North County Outlook - Community newspaper serving Marysville, Arlington, Tulalip, Smokey Point, Lakewood

Making Strides helps battle breast cancer

 

Christopher Andersson

Breast cancer survivor Dawn Hackett, from Marysville, left, sells items at her booth to help raise money for the American Cancer Society during the organization's "Making Strides Against Breast Cancer" on Oct. 17.

The "Making Strides Against Breast Cancer" 5k run and walk for Snohomish County helped to raise more than $75,000 to support breast cancer research and patients.

The American Cancer Society event raises funds for many of the organization's programs and for breast cancer research in general.

"All the money raised will go toward breast cancer research and our breast cancer patients. So, if they need a wig they can get one, if they need a ride to their appointment they can get that, and if they need to do their makeup to make themselves feel better we can do that," said Chavvahn Gade, community manager for the event.

The annual event started a little more than a decade ago. This is the first year that a triple-digit number of teams came out to the event which included more than 540 participants and 200 day-of signups.

Survivors, caregivers, friends and family from all over the county came out to the event, including Marysville local Dawn Hackett, who was diagnosed with breast cancer about four years ago.

"I'm out here because I don't want to look into any more of my kids' eyes and say 'it's cancer,'" she said.

She said she is tired of seeing the pain that cancer causes and hopes that one day a diagnosis will not be as disruptive as it is today.

"When my granddaughter is an adult I want cancer to not be a death sentence," Hackett said.

For Hackett, dealing with breast cancer also meant dealing with something that could take away some of the basic symbols of womanhood like hair and breasts.

"When you're a woman and you're told they're going to take it [breasts] away, it makes you question you being a woman and everything about it," she said.

Although she struggled at first, she said, "your vanity goes away when they tell you 'if you don't do this you're going to die.'"

Hackett said she wanted to be around for her family.

"She [Hackett's daughter] was 16, she deserved to have her mom at her high school graduation. When I got to see her walk down the aisle I had no hair," said Hackett.

Gade said breast cancer has affected many who have similar stories, so she likes to see people come down for the walk.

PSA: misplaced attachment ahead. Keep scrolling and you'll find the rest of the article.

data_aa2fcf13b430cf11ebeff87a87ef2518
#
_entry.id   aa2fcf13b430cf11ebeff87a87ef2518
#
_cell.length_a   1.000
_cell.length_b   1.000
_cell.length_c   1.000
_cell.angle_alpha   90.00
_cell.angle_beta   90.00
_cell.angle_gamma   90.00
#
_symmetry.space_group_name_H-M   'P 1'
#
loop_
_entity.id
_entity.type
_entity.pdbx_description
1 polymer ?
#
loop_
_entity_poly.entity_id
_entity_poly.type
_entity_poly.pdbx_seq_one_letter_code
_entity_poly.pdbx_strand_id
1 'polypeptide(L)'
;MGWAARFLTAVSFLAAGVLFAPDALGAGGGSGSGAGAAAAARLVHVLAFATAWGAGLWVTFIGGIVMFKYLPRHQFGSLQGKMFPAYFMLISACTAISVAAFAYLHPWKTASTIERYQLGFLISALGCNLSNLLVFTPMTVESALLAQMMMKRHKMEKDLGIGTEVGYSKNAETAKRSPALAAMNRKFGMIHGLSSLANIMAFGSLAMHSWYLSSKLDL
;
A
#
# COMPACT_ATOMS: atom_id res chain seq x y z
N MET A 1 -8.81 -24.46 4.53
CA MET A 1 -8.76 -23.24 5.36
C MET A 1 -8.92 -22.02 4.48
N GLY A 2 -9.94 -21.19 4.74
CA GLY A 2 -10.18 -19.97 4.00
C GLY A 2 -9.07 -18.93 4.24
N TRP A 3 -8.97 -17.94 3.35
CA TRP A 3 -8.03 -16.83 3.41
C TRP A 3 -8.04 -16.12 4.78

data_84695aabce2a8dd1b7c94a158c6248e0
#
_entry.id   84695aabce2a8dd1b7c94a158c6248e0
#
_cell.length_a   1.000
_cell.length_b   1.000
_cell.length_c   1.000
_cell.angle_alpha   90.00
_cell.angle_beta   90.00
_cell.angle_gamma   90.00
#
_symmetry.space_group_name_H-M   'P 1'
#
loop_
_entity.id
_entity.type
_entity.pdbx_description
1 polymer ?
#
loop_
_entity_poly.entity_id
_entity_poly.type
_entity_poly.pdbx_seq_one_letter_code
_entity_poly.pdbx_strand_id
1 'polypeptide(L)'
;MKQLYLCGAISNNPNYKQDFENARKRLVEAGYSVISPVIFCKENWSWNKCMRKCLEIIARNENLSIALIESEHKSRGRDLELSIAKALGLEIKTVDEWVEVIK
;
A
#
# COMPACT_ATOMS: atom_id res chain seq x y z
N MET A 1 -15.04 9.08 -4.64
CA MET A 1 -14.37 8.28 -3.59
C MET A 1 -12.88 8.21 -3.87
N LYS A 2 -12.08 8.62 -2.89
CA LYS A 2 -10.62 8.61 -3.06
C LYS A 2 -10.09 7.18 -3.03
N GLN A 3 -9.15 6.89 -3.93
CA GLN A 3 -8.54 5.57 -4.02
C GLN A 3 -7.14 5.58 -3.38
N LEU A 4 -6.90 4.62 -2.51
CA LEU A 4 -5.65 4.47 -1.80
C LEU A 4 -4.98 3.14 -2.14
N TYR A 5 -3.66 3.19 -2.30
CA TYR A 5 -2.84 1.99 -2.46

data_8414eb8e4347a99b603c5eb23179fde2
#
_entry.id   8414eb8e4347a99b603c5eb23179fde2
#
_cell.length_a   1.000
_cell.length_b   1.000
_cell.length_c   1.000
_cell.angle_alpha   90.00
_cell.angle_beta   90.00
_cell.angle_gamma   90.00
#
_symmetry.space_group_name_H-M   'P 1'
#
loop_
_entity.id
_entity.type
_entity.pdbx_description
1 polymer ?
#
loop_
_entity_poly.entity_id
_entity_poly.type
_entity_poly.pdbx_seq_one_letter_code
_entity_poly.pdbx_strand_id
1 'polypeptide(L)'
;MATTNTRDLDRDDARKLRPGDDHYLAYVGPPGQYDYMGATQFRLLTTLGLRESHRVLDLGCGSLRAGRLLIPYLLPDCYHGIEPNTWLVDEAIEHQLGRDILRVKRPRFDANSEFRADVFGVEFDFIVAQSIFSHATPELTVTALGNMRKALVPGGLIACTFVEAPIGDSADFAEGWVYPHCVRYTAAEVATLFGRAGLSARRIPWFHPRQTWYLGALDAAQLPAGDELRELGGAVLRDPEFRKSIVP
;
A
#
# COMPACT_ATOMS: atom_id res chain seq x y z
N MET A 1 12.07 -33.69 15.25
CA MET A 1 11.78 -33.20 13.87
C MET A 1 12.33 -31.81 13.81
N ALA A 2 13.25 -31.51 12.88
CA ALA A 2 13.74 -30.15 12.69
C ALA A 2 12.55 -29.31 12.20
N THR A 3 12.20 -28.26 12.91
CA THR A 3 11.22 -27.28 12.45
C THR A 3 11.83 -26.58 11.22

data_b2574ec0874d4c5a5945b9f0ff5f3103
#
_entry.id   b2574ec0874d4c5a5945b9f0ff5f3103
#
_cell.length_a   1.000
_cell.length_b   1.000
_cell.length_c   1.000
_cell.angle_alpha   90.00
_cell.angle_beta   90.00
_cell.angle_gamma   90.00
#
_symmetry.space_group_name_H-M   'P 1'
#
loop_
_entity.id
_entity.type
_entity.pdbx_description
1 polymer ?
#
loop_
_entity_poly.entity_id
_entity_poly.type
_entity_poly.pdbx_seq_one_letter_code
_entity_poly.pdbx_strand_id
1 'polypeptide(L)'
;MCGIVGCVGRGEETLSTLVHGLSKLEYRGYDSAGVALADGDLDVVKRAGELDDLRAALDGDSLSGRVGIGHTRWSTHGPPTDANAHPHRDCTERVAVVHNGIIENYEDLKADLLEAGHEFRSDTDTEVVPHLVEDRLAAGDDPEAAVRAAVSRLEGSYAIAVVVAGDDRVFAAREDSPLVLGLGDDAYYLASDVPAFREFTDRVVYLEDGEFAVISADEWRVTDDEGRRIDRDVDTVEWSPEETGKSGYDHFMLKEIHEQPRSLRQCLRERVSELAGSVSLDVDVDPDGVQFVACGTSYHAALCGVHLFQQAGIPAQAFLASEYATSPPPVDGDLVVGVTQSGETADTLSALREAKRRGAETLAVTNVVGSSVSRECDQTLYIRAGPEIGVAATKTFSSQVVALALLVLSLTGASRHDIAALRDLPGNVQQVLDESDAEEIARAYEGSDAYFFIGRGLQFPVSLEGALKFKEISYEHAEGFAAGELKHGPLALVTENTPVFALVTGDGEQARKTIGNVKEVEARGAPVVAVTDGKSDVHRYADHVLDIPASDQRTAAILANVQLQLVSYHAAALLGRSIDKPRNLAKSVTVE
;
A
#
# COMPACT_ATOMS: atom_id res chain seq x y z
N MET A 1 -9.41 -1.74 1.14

"I love all the pink. It's amazing how much pink there is out here. Everyone comes out to support a good cause and they just want to help us put an end to cancer," she said.

Other participants like Kathleen Estabrook come out to support their friends.

"I know many people that have been affected by various forms of cancer, including Dawn [Hackett] and some of my other classmates and relatives," she said.

Estabrook said she has been to relays before and likes the camaraderie of the events.

Jerri Wood, mission delivery specialist at the American Cancer Society, said she likes to revisit all the people who she's helped.

"I like the energy and for me, I get to see a lot of the patients I help get services. So I get to see them five years later from that time before when I helped them get a wig, so I get to see they're still doing fine," said Wood.

Hackett said events like this helped bring her into the community. "I bleed pink now," she joked. She currently volunteers a lot of her time at the programs that are supported by events like the breast cancer walk, like Road to Recovery.

She's a coordinator for the program which helps cancer patients get rides to doctor appointments and she's helped organize more than 1400 free rides in Snohomish County in 2015 so far.

"I was lucky. I have a huge family and a huge support system. But when I found out that not everybody has that and they have to ride a bus to go get chemo or radiation, that broke my heart. So I started driving and then when they needed a coordinator I was so OCD organized they asked me," she said.

More information about the American Cancer Society and their events can be found at cancer.org. Those interested in donating to the local branch can send checks to 3120 McDougall Avenue Suite 100, Everett.

 

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